A Town Hall Meeting to discuss Underage Drinking in Jay County will be held Thursday November 21st at 6:00PM at the Jay County Fairgrounds. If you are a parent in Jay County who would like your voice to be heard in the conversations on underage drinking, you won't want to miss this event. Supper will be provided, and everyone is welcome to attend.
This event is brought to the community by Purdue Extension and the Jay County Drug Prevention Coalition. Please contact Tonya Culp at 260-251-3259 ex. 1003 for more information.
This week is Red Ribbon Week! You may be celebrating in your school or workplace by wearing a red ribbon or bracelet to show your commitment to living a drug-free lifestyle. But do you know where this tradition came from?
Created in 1985 after drug traffickers murdered DEA agent Enrique "Kiki" Camarena, Red Ribbon Week is an annual event demonstrating intolerance for drugs in our nation's schools, workplaces, and communities. People across the United States show their commitment to leading a healthy, drug-free lifestyle by wearing or displaying a red ribbon.
This year, join in the celebration by taking the Red Ribbon Pledge. You can also enter the Red Ribbon Photo Contest for a chance to win an IPad and $1,000 for your school! Be sure to visit the Jay County Drug Prevention Coalition to learn more, or to become involved in the initiatives to make Jay County a drug free community!
You may have heard that this summer, JCDPC received a Tobacco Prevention and Cessation Grant! We were very excited to have received this support from the Indiana State Department of Health to help educate on and prevent Tobacco use in Jay County.
This week, JCDPC's Tobacco Coalition will be meeting for the very first time, and you are invited!
Tobacco Coalition Meeting
Date: October 18th, 2019
Location: 129 E Water St. Portland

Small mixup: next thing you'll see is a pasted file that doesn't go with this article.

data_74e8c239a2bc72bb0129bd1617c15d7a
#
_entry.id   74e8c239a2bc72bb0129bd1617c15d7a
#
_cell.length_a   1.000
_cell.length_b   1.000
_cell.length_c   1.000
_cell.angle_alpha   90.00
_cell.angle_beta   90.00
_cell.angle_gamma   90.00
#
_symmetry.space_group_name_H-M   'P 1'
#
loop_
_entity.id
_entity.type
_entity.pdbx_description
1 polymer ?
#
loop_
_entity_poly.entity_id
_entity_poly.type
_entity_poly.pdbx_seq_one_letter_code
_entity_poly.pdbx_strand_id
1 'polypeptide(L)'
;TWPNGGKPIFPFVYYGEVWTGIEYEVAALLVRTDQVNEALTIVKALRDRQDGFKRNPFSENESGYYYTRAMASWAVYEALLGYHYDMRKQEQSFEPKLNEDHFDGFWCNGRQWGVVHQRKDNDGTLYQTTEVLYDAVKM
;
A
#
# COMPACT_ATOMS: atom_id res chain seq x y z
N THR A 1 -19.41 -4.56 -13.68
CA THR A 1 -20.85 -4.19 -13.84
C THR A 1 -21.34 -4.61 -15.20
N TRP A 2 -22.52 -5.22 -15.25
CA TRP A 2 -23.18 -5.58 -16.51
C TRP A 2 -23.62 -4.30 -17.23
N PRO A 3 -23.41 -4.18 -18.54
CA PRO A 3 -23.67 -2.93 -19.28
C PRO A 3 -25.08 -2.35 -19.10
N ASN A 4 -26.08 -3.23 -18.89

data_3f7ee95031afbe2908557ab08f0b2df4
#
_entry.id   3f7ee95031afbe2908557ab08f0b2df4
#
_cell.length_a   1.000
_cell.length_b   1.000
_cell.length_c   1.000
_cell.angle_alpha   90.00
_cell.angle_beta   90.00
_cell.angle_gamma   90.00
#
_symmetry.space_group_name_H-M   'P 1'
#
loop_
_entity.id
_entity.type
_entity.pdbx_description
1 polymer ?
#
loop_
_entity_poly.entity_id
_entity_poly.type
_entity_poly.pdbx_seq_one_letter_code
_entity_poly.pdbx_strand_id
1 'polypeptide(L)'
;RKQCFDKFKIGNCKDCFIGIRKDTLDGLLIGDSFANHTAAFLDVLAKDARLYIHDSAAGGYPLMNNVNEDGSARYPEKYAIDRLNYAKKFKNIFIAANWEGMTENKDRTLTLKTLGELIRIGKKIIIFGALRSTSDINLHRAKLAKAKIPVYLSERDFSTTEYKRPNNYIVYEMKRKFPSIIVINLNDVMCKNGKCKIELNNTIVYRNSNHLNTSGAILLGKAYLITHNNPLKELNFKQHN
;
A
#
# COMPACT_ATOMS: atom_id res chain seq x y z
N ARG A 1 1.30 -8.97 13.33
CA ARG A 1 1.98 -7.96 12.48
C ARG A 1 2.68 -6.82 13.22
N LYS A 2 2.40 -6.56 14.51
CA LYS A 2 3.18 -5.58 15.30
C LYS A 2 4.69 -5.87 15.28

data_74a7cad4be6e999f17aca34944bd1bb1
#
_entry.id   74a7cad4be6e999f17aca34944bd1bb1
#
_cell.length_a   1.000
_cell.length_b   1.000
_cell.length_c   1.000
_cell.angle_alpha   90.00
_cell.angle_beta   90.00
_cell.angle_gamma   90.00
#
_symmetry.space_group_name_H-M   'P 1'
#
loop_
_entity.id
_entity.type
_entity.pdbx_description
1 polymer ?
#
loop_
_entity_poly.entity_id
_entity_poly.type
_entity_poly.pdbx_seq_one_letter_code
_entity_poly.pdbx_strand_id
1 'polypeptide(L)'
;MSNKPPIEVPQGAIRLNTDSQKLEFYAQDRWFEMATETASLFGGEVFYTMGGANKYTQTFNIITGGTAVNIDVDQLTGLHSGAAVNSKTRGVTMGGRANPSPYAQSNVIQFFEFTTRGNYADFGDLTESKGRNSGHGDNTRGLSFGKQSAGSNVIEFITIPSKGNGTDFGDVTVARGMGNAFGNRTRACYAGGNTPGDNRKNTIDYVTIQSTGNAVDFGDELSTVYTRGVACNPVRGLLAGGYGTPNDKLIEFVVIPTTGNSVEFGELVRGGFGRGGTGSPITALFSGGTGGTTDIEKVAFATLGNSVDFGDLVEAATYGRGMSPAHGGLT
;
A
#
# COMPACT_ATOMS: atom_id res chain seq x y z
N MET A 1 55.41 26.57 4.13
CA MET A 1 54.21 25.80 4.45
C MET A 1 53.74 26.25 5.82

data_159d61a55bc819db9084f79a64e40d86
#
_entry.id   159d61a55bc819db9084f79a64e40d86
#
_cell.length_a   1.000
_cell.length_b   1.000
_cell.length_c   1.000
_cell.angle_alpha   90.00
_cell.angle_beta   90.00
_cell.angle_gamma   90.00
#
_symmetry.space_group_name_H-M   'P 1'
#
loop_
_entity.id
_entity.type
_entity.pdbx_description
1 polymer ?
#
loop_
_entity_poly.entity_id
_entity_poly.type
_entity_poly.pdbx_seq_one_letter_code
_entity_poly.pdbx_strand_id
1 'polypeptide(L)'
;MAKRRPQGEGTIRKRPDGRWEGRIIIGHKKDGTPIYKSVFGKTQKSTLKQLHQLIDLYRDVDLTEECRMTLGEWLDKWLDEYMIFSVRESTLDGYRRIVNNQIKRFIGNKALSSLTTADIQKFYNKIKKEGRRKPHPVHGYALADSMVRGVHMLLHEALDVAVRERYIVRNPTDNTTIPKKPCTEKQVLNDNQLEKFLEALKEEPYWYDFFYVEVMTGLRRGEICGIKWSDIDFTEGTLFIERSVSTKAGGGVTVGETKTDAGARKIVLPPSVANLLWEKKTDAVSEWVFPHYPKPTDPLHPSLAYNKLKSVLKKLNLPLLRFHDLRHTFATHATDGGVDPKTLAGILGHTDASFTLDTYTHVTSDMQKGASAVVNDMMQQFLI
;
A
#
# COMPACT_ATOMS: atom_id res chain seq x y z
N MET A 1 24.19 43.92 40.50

Contact: Sydney Haines | email@example.com | 260-251-3259 ex. 1004
October 1st marked the beginning of a new fiscal year for JCDPC, and the end of the first year of federal funding for our organization. In celebration of our year-end, today's post provides an overview of our year, and a celebration of what was accomplished. Thank you to everyone who has offered support, volunteerism, donations, attended an event, referred a client, or became a client! Thank you to those who assisted in the work of the coalition to help reduce substance abuse in Jay County!
Thank you to our volunteer leaders
Nick Miller, Board Chair
Gary Hendershot, Vice Chair
Emily Leas, Board Secretary
James Myers, Treasurer
Peer Recovery Coaches
Allyssa Raines, Travis Jester, Michael Eads, Doug Johnson, Jolene Fair, Bob Thomas, Gina Raines, Christian Myers
Tracy Carpenter, Lee Newman, Jennifer VanSkyock, Brian Hutchison, Jeanne Lutz, Emily Leas, Allison Yankey, James Myers, Jesse Bivens, Allison Keen, Seth Wilson, Phil Corwin
Projects Programs and Services
Drug Free Communities
Five-year Initiative (October 2018-September 2023) focused on preventing underage drinking and youth misuse of prescription drugs.
Tobacco Prevention and Cessation
Two-year initiative (July 2019-June 2021) focused on reducing tobacco and nicotine rates through policy work, legislative change, and education.
Peer Recovery Coaches
Promote recovery from addiction by removing barriers and obstacles and serving as a personal guide/mentor for people seeking or in recovery.
Quick Response Team
Rapid response to individuals who have overdosed and to facilitate access to treatment for individuals struggling with addiction. The primary focus is to assess an individual's needs, symptoms and strengths to determine an appropriate, individualized plan for intervention.
Connecting the Links
This video driven concert was brought to the community in partnership with A Better Life Brianna's Hope (ABLBH). The awareness event was a creative, moving way to educate on the local effects of substance abuse and help reduce the stigma that surrounds addiction. The entertainment was produced and performed by Eric and Jillian Maitlen of Two Eight Ministries.
In observance of Mental Health Awareness Month (May) this one-day program was brought to the entire 8th and 9th grade classes in the Jay County School system. This program was in partnership with Purdue Extension, Meridian Health Services, Youth Service Bureau, Jay County Schools, and Youth for Christ.
This prevention and resilience-building program has been implemented in the Jay County High School (30 freshman), Middle Schools (all 6th Grade), and Jay Community Center Summer Day Camp (30 school aged children).
An evidence based parenting program designed to help parents and kids develop happier family relationships, improve mental health outcomes, and help decrease youth alcohol and drug use, violence, and delinquent behavior. This has been implemented with seven families, and further implementation is being planned in partnership with Purdue Extension.
Awarded annually in the areas of Drug and Alcohol Prevention/Education, Justice/Law Enforcement, and Intervention/Treatment.